These are a few examples of realistic deployment scenarios. There are many variations that would also implicate 50 G PON.

Optical power splitting is a central tenet of PON. The benefits of PON scale with the split ratio: less fiber, smaller fiber frames, N+1 transceivers rather than N*2, with resulting savings in capex, power, rack space, and inventory, and statistical multiplexing gain. As split ratio declines, these advantages over point-to-point similarly diminish and the higher cost of PON transceivers becomes an economic factor. Many operators use 1:8 split ratios for non-residential PONs, and 1:32 or 1:64 split ratios – typically distributed -- for residential. This is on the assumption that residential customers have lower traffic intensity and more tolerance for queuing delay and dropped packets than non-residential customers.  The examples above illustrate cases where provisioned bandwidth needed to satisfy the use case is 5 – 10 Gbps, or equivalent to the capacity of a 50G-PON at 4:1 or 8:1 split.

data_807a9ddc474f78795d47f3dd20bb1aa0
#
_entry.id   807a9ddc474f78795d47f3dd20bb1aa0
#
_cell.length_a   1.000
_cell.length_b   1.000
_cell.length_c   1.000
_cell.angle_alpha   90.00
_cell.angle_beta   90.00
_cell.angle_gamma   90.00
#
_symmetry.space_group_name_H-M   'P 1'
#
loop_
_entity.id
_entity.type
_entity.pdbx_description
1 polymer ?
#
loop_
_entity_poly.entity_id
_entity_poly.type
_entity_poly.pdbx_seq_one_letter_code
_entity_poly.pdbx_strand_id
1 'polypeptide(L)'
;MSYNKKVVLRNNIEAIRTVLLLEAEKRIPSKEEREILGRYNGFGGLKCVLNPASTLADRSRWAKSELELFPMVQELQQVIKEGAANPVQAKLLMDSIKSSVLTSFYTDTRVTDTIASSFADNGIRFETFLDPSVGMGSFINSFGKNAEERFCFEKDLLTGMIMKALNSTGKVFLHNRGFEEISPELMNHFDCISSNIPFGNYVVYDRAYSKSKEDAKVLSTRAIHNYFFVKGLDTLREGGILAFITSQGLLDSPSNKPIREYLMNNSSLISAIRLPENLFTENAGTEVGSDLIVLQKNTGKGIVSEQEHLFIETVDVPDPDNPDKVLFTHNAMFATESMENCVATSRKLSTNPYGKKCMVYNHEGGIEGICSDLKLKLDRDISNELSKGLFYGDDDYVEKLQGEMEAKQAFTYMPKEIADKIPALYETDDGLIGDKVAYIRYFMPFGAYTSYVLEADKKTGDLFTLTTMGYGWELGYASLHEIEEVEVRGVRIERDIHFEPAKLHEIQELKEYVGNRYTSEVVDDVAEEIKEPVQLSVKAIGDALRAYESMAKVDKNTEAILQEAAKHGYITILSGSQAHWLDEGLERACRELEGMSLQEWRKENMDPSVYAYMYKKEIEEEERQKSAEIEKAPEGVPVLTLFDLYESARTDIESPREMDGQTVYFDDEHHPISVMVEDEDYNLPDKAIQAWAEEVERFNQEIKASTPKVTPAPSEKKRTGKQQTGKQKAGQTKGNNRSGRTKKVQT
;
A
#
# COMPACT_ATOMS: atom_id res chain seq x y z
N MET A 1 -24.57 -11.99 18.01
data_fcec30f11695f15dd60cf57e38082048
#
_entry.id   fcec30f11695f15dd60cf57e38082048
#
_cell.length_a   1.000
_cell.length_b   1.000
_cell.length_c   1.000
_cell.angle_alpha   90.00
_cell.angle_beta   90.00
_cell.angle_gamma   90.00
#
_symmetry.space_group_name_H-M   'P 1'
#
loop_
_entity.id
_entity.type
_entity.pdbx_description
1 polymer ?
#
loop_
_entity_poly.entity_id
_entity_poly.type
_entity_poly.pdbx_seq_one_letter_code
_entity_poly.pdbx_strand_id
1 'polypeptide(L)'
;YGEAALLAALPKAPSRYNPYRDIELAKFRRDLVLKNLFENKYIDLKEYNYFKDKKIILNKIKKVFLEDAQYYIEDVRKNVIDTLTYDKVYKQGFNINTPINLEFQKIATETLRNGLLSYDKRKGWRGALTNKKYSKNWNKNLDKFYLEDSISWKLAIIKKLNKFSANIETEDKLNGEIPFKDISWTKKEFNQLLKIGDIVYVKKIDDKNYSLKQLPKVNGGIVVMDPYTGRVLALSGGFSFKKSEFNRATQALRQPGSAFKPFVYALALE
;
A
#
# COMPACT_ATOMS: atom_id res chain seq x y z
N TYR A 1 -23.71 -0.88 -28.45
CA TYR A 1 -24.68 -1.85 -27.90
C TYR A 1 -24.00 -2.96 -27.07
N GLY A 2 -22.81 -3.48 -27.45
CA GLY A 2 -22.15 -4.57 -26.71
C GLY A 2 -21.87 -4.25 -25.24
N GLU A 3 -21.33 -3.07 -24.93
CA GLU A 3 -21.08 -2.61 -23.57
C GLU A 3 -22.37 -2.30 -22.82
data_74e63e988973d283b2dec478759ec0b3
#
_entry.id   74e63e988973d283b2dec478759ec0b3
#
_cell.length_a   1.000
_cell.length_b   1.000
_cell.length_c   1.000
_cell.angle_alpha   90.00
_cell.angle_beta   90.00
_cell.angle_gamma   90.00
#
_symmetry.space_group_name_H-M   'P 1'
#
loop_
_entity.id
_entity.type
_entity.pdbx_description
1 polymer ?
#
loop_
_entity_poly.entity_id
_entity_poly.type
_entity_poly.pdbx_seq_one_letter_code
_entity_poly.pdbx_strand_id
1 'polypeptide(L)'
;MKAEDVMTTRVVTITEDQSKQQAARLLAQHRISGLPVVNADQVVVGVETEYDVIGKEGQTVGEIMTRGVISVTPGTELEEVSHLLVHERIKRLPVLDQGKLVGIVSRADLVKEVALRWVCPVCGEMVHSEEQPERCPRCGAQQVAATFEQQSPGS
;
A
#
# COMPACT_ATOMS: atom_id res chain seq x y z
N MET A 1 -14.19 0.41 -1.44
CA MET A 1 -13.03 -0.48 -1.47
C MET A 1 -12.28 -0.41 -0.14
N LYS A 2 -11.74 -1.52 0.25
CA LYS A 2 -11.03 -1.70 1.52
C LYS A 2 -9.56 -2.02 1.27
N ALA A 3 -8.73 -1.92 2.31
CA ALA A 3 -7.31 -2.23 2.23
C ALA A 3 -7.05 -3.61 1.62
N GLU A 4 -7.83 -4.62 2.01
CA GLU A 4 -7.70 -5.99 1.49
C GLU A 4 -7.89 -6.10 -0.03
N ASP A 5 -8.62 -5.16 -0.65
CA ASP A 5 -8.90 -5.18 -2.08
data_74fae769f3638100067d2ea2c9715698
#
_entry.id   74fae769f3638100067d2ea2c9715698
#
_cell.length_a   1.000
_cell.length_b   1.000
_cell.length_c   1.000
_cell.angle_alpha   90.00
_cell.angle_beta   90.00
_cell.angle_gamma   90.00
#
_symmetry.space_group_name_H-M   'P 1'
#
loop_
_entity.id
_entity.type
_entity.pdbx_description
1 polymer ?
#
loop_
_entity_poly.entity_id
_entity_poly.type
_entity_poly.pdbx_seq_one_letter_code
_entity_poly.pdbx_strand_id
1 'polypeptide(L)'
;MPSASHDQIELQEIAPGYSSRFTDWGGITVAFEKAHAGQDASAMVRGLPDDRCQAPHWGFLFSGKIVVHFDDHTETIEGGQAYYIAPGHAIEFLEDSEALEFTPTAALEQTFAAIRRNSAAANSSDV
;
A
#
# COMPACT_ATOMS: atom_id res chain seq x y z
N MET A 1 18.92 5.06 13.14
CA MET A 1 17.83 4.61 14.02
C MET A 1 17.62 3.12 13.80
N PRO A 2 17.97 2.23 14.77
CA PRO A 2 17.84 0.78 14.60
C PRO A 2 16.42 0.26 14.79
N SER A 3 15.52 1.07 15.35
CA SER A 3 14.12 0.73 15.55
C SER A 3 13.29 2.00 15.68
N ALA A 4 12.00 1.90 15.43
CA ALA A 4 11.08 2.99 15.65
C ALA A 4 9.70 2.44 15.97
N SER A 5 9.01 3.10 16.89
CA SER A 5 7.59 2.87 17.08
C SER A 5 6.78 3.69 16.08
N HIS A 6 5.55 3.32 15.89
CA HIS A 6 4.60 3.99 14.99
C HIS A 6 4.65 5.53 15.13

The key dependent variable is statistical multiplexing gain. Higher line rates reduce the effects of statistical multiplexing gain by shortening the packet transmission time. Thus, engineers can target higher split ratios and provisioned service rates on higher-speed PONs, with minimum effect on QoS.

Why not 25 Gbps? These particular use cases would work only if the split ratio were halved, or the statistical gain factor doubled. Neither would be desirable. That is not to say that there are no use cases for 25 Gbps, but rather that there are many more for 50 Gbps.

Why not 100 or 200 Gbps? These are still in the research phase. Someday it will be a practical option. Not for the immediate future.